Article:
Note use of word “sabotage” in one story above. “Sabotage” is a defined term in Title 18 of the US Code and applies only during wartime. NO state statutes to my knowledge use the term. In several drafting sessions of PD-63 issued February 1998 it was suggested that a formal review of the scope and possible amendment of the term “Sabotage” be conducted by DOJ/OLC. As currently written would certainly exclude cyber attacks. This has not been done to my knowledge.
As to the Glenn Beck story recently the internet has been flooded with stories repeating a theme as to FEMA secret government and takeover of entire federal government in an emergency. The stories always cite superceded Executive Orders, especially EO 11490 (1969) revoked by EO 12656. EO 11490 and E0 12656 did not and do not do anything unConstitutional and certainly do not do what the conspiracy blogs posts argued. FEMA of course now exists as a statutory sub-unit only because of PKEMRA (Post Katrina Emergency Management Reform Act of 2006) effective March 31, 2007. One source of concentration camp stories involving FEMA stemmed from revelation of the fact that President Reagan’s first FEMA Director, Louis O. Guiffrida, a retired Lt. Col. in the Marines, had written in a paper at the National Defense University a paper arguing for camps to incarcerate those fomenting riots and civil disorders. The riots at San Franciso State University in the late 60’s had prompted then Governor Reagan to establish the California Specialized Training Institute ( a unit that still exists) to train Californina law enforcement personnel on systems and processes for riot and civil disorder control. Mr. Guiffrida was the head of that unit under Governor Reagan.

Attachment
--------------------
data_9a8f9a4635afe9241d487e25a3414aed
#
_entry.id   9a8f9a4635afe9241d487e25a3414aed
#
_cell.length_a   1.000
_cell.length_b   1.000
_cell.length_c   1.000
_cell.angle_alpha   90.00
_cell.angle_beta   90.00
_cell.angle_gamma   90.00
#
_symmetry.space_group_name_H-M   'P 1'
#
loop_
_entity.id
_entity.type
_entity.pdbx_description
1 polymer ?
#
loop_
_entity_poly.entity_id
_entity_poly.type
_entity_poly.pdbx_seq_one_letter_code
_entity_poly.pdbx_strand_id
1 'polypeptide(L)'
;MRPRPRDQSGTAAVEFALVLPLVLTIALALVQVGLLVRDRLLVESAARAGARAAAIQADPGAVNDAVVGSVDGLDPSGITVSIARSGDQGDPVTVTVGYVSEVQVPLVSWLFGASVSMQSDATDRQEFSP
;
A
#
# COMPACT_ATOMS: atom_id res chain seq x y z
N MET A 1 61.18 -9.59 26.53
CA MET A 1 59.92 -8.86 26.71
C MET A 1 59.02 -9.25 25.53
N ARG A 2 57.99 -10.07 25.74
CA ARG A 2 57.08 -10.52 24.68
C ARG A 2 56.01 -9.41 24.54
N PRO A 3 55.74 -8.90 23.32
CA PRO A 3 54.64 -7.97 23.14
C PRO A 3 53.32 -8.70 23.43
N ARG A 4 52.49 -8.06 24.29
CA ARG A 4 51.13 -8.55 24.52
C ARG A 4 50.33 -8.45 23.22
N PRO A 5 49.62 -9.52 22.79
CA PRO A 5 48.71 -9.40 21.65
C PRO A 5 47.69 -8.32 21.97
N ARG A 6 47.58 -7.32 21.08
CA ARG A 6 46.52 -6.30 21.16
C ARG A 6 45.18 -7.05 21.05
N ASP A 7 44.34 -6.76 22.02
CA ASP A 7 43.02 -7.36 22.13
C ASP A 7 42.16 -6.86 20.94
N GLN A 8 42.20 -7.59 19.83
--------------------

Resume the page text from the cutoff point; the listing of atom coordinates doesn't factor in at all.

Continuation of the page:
Comment by Arnold

April 10, 2009 @ 9:52 am

Why I agree with the Heritage paper, I find it amusing that the think tank that produced a long-form commercial for missile defense–“33 Minutes”–and which invokes the ghost of President Reagan at every opportunity would come out against what was arguably his model for the NSC.

What will be interesting to track is the reaction of several of the think tank and other concerned communities if the QHSR recommends some reorganization inside DHS. It seems that “wait for the QHSR” is the first argument against any reorganization. It will be interesting to see what the 2.0 version will entail.